MAVEN Captures First and Totally Unique Science Observations of Mars' Atmosphere Quickly After Sept. 21 Orbit Insertion: Interview With MAVEN PI Bruce Jakosky

This is the first observation received from NASA’s Mars Atmosphere and Volatile Evolution (MAVEN) spacecraft and was taken by the Imaging Ultraviolet Spectrograph (IUVS) instrument  just 8 hours after achieving orbit on Sept. 21, 2014.  Credit: Laboratory for Atmospheric and Space Physics, University of Colorado/NASA

These are the first observations received from NASA’s Mars Atmosphere and Volatile Evolution (MAVEN) spacecraft of Mars upper atmosphere. They were taken by the Imaging Ultraviolet Spectrograph (IUVS) instrument just eight hours after achieving orbit on Sept. 21, 2014. Credit: Laboratory for Atmospheric and Space Physics, University of Colorado/NASA

Just eight hours after the nail-biting arrival of NASA’s MAVEN orbiter at Mars on Sept. 21, the probe has already captured totally unique “real science” that will “never” be possible again, said Prof. Bruce Jakosky, MAVEN principal investigator with the Laboratory for Atmospheric and Space Physics at the University of Colorado, Boulder, in an exclusive interview with AmericaSpace.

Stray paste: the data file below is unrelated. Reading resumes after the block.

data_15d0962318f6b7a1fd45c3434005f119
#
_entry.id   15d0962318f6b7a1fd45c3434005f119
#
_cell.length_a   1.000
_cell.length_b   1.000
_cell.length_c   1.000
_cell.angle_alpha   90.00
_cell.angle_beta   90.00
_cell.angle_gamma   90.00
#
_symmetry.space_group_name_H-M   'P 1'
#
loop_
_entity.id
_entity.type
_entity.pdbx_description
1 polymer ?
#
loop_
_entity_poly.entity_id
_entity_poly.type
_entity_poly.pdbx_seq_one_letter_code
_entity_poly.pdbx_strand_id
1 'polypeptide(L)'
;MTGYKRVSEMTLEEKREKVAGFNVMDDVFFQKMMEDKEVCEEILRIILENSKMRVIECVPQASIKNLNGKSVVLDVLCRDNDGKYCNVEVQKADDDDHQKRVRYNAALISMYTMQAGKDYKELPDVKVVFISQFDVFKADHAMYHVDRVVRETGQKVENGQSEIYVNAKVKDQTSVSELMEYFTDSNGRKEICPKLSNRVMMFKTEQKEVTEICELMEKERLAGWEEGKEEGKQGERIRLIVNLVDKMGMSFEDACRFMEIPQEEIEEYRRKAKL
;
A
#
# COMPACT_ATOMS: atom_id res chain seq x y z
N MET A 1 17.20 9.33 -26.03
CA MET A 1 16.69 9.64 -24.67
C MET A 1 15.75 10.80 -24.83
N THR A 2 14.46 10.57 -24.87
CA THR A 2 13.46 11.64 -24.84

Why the rush for science?

Because after arriving at Mars, MAVEN was placed into a highly elliptical but temporary “capture orbit” after successfully completing the crucial Mars Orbit Insertion (MOI) maneuver at 10:24 p.m. EDT Sunday, Sept. 21, following the 10-month interplanetary journey from Earth.

“We wanted to get several of the instruments turned on as quickly as possible, so that we could collect observations in our 35-hour capture orbit,” Jakosky stated.

The Mars Atmosphere and Volatile Evolution (MAVEN) spacecraft’s Imaging Ultraviolet Spectrograph (IUVS) instrument obtained the first series of false-color images of Mars, shown above, on Sept. 22, from an altitude of 36,500 kilometers in three ultraviolet wavelength bands—for hydrogen, oxygen, and reflected sunlight.

The elliptical capture orbit enables a brief window of one-time-only high altitude science observations, because it won’t last long.